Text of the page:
A few months ago, I was helping out a customer with a time configuration issue on their vSphere environment. For one specific question, I investigated and wrote the post:
However, while doing the investigations, I went through various documents produced by VMware. As NTP (Network Time Protocol) configuration is something that is frequently done wrong, I thought I should gather the documents I went through in this quick blog post. That will not only benefit me but also other people having the useful links on one page.
First of all, if you have time, VMware has this excellent whitepaper titled: Timekeeping in VMware Virtual Machines This document is truly a “Chapter and Verse” on timekeeping in vSphere environments. It also discusses the minor differences in the way timekeeping behaves, depending on hypervisor and/or guest OS installed. Also, have a look at the “Troubleshooting” section, for detailed information on how to get increased logging while troubleshooting etc. This is a document one must read in order to understand timekeeping in vSphere or at least, keep with oneself at all times.
To get a good NTP hierarchy, one must have good time sources. For Windows, things have changed over the years. To have them configured correctly, VMware has this knowledge-base article released, discussing best-practices for a Windows environment: Timekeeping best practices for Windows, including NTP A very useful document to ensure configuration is correct, whether the machine is member of a domain or not.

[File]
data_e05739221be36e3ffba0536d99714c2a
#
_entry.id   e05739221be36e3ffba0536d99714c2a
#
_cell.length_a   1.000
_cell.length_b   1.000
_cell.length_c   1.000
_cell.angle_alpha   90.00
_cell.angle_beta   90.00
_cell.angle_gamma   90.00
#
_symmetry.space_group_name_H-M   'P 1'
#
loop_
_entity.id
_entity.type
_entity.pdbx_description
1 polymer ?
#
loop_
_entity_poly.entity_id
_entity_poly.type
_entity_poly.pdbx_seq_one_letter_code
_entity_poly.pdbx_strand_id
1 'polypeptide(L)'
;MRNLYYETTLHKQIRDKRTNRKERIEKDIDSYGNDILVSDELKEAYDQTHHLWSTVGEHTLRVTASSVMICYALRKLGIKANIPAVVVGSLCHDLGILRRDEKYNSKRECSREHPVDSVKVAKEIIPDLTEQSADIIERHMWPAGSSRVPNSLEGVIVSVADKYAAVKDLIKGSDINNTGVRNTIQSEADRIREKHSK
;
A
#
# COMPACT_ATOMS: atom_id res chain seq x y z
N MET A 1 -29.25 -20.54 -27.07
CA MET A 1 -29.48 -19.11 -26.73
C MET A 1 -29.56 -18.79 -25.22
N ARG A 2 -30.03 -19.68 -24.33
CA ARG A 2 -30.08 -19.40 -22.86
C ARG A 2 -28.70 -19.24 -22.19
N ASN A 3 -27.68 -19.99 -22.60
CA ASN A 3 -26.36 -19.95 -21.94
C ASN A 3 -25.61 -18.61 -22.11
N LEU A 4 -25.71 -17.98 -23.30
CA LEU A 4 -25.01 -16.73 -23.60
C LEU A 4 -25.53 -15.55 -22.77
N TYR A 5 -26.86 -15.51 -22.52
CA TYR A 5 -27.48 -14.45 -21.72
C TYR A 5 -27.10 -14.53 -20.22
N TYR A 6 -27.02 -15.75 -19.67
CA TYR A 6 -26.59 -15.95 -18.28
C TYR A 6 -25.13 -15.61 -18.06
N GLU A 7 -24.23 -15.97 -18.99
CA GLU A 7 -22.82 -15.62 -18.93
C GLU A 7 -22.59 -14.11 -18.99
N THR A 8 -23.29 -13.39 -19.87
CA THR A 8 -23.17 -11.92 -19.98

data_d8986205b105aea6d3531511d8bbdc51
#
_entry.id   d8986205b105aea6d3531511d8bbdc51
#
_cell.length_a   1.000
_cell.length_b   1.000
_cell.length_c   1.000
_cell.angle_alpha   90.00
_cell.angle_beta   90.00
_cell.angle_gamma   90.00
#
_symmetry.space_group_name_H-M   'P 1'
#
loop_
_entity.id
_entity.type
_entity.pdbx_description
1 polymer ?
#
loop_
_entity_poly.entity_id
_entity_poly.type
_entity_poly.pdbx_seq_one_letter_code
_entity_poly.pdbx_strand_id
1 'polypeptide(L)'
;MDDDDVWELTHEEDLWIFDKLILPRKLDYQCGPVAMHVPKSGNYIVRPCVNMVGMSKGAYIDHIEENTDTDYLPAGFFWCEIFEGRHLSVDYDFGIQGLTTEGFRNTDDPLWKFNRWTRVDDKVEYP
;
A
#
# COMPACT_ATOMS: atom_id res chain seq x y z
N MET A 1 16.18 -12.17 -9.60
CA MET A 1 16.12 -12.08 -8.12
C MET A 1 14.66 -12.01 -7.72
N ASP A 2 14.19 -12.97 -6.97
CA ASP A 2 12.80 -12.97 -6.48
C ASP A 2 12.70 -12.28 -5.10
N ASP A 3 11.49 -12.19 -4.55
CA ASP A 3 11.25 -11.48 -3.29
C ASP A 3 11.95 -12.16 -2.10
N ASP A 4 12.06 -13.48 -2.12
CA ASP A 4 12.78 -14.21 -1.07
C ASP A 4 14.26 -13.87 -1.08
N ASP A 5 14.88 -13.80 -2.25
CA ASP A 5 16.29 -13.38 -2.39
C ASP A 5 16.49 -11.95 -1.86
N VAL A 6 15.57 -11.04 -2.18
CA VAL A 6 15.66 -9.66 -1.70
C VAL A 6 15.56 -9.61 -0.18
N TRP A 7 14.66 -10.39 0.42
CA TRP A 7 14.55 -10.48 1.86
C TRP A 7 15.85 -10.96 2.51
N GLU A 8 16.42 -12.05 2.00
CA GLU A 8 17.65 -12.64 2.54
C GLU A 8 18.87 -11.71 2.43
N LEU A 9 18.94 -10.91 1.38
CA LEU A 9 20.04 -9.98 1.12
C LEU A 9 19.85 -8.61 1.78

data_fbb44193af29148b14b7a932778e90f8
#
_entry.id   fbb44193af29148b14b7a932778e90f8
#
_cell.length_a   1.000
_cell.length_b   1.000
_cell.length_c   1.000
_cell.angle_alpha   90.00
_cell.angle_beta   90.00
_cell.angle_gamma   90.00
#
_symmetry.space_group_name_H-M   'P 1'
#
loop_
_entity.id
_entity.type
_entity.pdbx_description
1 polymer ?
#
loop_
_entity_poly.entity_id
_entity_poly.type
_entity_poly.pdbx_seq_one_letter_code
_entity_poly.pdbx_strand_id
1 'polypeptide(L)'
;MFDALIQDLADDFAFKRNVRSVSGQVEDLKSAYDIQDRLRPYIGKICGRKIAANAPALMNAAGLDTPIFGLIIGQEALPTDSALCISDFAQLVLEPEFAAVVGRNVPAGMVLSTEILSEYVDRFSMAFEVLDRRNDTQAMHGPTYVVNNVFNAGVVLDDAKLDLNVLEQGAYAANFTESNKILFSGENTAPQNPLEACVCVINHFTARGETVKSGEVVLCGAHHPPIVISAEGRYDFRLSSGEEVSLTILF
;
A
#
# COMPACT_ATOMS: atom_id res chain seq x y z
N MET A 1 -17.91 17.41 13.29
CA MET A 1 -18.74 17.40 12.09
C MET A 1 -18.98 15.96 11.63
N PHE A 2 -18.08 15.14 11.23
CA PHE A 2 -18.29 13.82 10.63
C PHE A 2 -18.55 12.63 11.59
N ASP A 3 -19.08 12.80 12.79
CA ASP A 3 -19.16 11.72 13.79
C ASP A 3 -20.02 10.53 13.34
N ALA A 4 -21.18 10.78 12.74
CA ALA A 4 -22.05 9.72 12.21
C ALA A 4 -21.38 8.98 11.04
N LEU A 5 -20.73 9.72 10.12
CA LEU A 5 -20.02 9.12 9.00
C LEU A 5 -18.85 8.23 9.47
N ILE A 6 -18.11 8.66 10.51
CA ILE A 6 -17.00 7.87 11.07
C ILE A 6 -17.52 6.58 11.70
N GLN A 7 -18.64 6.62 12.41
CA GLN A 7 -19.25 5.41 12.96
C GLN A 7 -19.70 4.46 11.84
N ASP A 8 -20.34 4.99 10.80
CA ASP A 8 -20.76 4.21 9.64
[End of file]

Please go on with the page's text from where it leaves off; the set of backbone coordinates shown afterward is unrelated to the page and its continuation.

Typically, people assume that disabling time synchronisation with host is enough for a VM to never synchronise time with it but there are certain cases when a virtual machines still synchronises time with the host. For example, when a virtual machine is resumed or reverted to a snapshot etc. For that reason, at times, you might want to disable time synchronisation completely. The whitepaper mentioned above discusses this subject in great detail but the knowledge-base article: Disabling Time Synchronization describes the process of implementing it.
Lastly, I wanted to mention this knowledge-base article: Troubleshooting NTP on ESX and ESXi 4.x / 5.x Purpose of this document is pretty self-explanatory but a good thing about this document is that it discusses troubleshooting NTP for not just the current ESXi versions but also the classic ESX as it’s subtly different in some areas. Assuring to know that VMware still hasn’t forgotten the classic ESX.
Hope the links to these documents will aid people in understanding/troubleshooting NTP in vSphere environments. They will certainly be a good reminder to me!